Wherever you are, if at all possible, plant an herb garden.  It is so wholesome and healthy and somehow makes you feel like you are a bit of a gardener, bringing you closer to the food you consume.  It takes little effort and very little space to have enough herbs at your fingertips to enhance any meal or recipe.

In the winter, the thyme, rosemary, and chives do well in our climate, as well as, various small lettuces.  Instant organic salads available steps from your door.

Put a little mint in a separate pot and use it in your teas or add a bit to your salads for a nice lift.

Pat’s “Almost Famous” Carrot Cake…It’s Easy as Pie

My dear friend, Pat, was a spectacular baker of cakes.  She was “almost famous” around our neck of the woods.  She made scores of wedding and shower cakes,  many were made for people she didn’t know, but were friends of friends of friends who had heard about her… And she never charged for her cakes!  She did enjoy it when she got invited to the occasion.  Pat loved a good party.  For me, it felt like a party anytime I was around her.  She just oozed joy and generosity.   We lost our dear friend two years ago, but she left her cake legacy behind…and some pretty darn fabulous recipes too.

Pat readily shared her recipes (carrot cake listed below.)  Recently I prepared it with a creamed cheese frosting as a two-layer cake for my best friend’s birthday.  And then as petite cupcakes for a graduation party.  They were both hits of the party.  The cake is fruity, moist, and crunchy – with texture coming from the grated carrots, coconut, and chopped nuts and sweetness from the pineapple.  And it’s easy as pie to make. No mixer needed…just dump everything into a bowl and stir with a wooden spoon.  I hear Pat’s voice every time I bake any cake, “don’t over bake the cake!” she always cautioned.

 

Mini carrot cakes & full sized fruity, moist, creamed cheesy cake...Pat would have been proud of this one.

Mini carrot cakes & full sized fruity, moist, creamed cheesy cake…Pat would have been proud of this one.

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Pat’s Carrot Cake Recipe:

2 cups flour

1 teaspoon cinnamon

½ teaspoon salt

2 teaspoons baking soda

2 cups sugar

¾ cup vegetable oil

2 cups grated carrots

1 cup chopped walnuts or pecans

¾ cup buttermilk

3 eggs

1 small can crushed pineapple, drained

3 ½ ounce bag shredded coconut, either sweetened or unsweetened, your choice.

Grease two 8” cake pans.  Place wax paper on the bottom, cut it to fit the pan, and grease it too.

Dump all of the ingredients into a large bowl and stir with a wooden spoon or rubber spatula to incorporate the ingredients.

Pour batter into the two cake pans or greased cupcake papers, ensuring that they’re even.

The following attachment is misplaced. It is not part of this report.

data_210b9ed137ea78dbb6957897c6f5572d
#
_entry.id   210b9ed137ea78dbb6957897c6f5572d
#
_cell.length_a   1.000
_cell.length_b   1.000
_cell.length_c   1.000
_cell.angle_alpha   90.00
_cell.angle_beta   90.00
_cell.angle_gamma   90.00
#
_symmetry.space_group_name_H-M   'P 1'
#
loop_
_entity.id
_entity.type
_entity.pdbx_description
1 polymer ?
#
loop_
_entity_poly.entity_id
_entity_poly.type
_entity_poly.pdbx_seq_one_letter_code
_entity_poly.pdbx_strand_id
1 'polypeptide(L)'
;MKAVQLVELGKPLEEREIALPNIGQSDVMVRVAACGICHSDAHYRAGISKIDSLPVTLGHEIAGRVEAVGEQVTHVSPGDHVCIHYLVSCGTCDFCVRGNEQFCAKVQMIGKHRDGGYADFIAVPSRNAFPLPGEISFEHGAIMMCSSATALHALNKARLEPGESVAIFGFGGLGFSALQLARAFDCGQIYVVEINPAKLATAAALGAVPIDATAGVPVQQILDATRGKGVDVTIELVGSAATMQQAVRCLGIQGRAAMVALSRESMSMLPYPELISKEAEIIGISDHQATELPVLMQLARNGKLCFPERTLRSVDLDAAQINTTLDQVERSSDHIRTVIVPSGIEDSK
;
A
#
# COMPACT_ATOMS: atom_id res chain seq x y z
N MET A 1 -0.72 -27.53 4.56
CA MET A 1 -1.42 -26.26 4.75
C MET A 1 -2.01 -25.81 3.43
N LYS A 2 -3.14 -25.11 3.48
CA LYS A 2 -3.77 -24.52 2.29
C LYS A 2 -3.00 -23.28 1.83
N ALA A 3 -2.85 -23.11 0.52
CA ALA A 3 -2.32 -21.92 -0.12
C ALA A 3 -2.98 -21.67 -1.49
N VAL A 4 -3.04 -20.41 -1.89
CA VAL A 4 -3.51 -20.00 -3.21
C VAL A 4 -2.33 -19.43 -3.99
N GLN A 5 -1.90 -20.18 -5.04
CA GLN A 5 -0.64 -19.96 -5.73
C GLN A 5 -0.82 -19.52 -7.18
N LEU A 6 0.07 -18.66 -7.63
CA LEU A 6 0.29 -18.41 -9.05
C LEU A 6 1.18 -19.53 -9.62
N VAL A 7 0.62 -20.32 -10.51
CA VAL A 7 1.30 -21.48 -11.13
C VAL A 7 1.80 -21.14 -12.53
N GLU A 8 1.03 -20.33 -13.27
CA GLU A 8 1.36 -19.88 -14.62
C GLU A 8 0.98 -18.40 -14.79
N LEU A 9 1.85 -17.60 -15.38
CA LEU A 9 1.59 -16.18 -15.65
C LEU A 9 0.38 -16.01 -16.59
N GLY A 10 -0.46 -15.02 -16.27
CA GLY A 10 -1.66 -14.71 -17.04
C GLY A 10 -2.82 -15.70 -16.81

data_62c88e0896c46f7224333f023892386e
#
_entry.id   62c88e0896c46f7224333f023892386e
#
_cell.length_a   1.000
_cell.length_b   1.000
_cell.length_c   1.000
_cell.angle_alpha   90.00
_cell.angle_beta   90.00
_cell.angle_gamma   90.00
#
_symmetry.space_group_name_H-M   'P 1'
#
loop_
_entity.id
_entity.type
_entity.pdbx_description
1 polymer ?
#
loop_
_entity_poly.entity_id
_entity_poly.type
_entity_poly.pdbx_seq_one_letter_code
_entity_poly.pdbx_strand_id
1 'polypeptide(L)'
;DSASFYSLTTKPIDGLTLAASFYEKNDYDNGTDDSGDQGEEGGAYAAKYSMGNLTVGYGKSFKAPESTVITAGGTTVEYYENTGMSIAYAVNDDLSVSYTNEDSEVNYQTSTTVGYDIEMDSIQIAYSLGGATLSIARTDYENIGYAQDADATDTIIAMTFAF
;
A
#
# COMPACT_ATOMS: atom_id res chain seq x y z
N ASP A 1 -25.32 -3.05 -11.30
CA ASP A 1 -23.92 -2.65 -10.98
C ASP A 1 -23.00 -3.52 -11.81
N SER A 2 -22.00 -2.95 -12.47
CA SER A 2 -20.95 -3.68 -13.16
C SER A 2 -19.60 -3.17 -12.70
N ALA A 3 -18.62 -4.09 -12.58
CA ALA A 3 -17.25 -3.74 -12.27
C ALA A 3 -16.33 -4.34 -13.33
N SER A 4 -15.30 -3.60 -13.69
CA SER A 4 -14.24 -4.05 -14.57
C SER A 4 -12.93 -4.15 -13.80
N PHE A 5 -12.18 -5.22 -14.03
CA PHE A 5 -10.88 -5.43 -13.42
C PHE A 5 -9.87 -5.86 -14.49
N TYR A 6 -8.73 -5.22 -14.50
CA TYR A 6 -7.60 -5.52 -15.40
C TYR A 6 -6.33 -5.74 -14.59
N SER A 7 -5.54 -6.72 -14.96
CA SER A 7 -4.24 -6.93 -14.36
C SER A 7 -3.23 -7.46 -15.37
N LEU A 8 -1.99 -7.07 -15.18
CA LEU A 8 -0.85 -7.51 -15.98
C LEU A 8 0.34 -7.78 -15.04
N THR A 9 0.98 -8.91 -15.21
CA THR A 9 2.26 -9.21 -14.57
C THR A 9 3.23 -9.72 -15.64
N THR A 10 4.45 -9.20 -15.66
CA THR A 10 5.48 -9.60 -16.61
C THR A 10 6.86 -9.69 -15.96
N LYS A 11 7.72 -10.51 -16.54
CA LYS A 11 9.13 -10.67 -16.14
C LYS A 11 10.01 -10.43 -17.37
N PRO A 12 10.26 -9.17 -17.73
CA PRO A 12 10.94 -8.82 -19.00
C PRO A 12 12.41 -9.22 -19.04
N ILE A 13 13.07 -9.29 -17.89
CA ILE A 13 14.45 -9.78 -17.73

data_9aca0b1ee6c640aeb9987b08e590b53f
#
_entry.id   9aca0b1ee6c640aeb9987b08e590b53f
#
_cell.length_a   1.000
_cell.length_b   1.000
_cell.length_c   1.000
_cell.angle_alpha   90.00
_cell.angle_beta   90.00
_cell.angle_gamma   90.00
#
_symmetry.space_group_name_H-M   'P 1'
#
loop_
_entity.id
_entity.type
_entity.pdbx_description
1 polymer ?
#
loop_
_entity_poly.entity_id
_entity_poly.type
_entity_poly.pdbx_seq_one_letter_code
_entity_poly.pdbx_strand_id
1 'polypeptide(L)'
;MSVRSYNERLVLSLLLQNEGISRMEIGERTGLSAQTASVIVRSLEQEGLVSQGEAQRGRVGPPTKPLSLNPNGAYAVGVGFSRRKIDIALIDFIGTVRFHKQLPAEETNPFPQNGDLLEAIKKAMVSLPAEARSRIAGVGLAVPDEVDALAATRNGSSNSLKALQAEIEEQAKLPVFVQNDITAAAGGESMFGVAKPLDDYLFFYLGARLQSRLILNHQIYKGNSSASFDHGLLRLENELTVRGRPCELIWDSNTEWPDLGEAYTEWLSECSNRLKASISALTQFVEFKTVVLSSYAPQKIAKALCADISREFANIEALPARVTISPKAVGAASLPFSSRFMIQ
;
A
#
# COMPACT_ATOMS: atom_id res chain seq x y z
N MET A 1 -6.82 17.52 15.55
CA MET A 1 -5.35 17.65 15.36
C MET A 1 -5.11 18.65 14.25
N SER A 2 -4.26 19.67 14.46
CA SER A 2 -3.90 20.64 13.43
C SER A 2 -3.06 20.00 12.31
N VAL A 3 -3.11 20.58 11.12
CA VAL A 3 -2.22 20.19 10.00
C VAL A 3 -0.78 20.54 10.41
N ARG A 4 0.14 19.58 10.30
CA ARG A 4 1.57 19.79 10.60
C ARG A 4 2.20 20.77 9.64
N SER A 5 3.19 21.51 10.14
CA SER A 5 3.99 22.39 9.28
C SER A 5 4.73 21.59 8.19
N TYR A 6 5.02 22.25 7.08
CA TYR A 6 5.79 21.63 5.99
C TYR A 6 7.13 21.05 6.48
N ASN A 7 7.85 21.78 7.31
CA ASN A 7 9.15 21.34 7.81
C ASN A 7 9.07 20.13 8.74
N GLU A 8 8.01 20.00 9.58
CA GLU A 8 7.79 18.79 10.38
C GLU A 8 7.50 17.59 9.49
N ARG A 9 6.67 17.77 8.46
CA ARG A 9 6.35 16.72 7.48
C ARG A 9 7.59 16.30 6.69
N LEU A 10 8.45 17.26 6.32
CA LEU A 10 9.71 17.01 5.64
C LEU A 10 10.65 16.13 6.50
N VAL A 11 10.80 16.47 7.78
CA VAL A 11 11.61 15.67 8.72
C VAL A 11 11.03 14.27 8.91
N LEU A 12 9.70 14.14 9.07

Bake for 40 minutes.  Do not over bake.  Once cake starts to pull from the side of the pan and when a toothpick comes out clean, the cake is done.  Remove and place on a baking rack to cool.  After a couple of minutes, remove cake from the pan.  As a cupcake, bake 18 to 20 minutes.  As a petite cupcake, bake 11 minutes.

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Cream Cheese Frosting:

8 ounces cream cheese, room temperature, Philadelphia brand preferred

¼  pound butter (1 stick), room temperature

10 ounces confectioners powdered sugar

Mix together and chill until ready to use on the cooled cake.  For best results, use a hand mixer.

We’ve reduced the sugar in this recipe versus other recipes as we prefer the cheese taste to stand out.

This cake is so good with hot or iced tea, particularly a Ceylon black tea or a Chai tea.

Black Pearls – A New Find

While all tea comes from one plant, the camellia sinensis, there are literally thousands of combinations of infusions resulting in delightful choices to choose from when determining which tea to consume.  Sometimes the choices are overwhelming.  There is one tea shop in Pasadena, California, Chado Tea House, which boasts offering over 400 varieties and blends of leaf teas.  They know their tea, but wow, it is daunting paging through their tea menu to decide the “one” you want that day.  But I love that we have the opportunity to choose.

This week I was excited to get a tea I had ordered online from Adagio Teas.  I was intrigued to see they had a tea called “black dragon pearls.”  It was sold out, but you could click to be alerted when it was in stock.  (Nice customer service by Adagio – thank you.)  When back in stock, I ordered it and to my surprise…more great customer service, I received my tea order in two days (without special delivery instructions.)